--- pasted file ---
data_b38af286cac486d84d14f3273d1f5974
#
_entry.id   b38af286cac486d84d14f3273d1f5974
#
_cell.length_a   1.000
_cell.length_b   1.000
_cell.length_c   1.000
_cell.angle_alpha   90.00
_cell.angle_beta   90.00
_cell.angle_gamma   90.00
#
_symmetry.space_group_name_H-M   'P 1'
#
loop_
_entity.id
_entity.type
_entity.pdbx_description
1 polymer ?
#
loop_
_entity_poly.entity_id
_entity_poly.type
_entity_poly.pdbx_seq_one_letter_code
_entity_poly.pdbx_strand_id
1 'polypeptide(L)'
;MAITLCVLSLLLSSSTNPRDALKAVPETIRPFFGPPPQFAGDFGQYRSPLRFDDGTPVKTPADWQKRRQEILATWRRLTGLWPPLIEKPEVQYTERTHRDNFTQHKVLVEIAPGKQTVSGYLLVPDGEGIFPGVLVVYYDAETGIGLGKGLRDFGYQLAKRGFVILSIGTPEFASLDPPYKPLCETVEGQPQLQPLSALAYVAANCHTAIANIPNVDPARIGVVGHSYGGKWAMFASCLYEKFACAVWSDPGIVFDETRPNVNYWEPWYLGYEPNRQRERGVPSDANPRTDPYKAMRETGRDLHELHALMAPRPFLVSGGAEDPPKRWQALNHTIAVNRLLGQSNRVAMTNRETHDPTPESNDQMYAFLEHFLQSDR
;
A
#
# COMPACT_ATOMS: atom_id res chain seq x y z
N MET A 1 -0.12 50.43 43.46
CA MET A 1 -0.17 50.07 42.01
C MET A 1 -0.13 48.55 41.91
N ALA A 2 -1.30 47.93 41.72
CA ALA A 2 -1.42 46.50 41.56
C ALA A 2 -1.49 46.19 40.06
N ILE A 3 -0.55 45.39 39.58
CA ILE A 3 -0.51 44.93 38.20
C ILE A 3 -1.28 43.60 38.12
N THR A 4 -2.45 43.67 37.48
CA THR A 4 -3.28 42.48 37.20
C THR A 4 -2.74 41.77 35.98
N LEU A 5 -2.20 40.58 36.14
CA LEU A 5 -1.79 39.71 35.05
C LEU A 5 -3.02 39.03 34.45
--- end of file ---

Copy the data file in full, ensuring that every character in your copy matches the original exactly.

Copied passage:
data_b38af286cac486d84d14f3273d1f5974
#
_entry.id   b38af286cac486d84d14f3273d1f5974
#
_cell.length_a   1.000
_cell.length_b   1.000
_cell.length_c   1.000
_cell.angle_alpha   90.00
_cell.angle_beta   90.00
_cell.angle_gamma   90.00
#
_symmetry.space_group_name_H-M   'P 1'
#
loop_
_entity.id
_entity.type
_entity.pdbx_description
1 polymer ?
#
loop_
_entity_poly.entity_id
_entity_poly.type
_entity_poly.pdbx_seq_one_letter_code
_entity_poly.pdbx_strand_id
1 'polypeptide(L)'
;MAITLCVLSLLLSSSTNPRDALKAVPETIRPFFGPPPQFAGDFGQYRSPLRFDDGTPVKTPADWQKRRQEILATWRRLTGLWPPLIEKPEVQYTERTHRDNFTQHKVLVEIAPGKQTVSGYLLVPDGEGIFPGVLVVYYDAETGIGLGKGLRDFGYQLAKRGFVILSIGTPEFASLDPPYKPLCETVEGQPQLQPLSALAYVAANCHTAIANIPNVDPARIGVVGHSYGGKWAMFASCLYEKFACAVWSDPGIVFDETRPNVNYWEPWYLGYEPNRQRERGVPSDANPRTDPYKAMRETGRDLHELHALMAPRPFLVSGGAEDPPKRWQALNHTIAVNRLLGQSNRVAMTNRETHDPTPESNDQMYAFLEHFLQSDR
;
A
#
# COMPACT_ATOMS: atom_id res chain seq x y z
N MET A 1 -0.12 50.43 43.46
CA MET A 1 -0.17 50.07 42.01
C MET A 1 -0.13 48.55 41.91
N ALA A 2 -1.30 47.93 41.72
CA ALA A 2 -1.42 46.50 41.56
C ALA A 2 -1.49 46.19 40.06
N ILE A 3 -0.55 45.39 39.58
CA ILE A 3 -0.51 44.93 38.20
C ILE A 3 -1.28 43.60 38.12
N THR A 4 -2.45 43.67 37.48
CA THR A 4 -3.28 42.48 37.20
C THR A 4 -2.74 41.77 35.98
N LEU A 5 -2.20 40.58 36.14
CA LEU A 5 -1.79 39.71 35.05
C LEU A 5 -3.02 39.03 34.45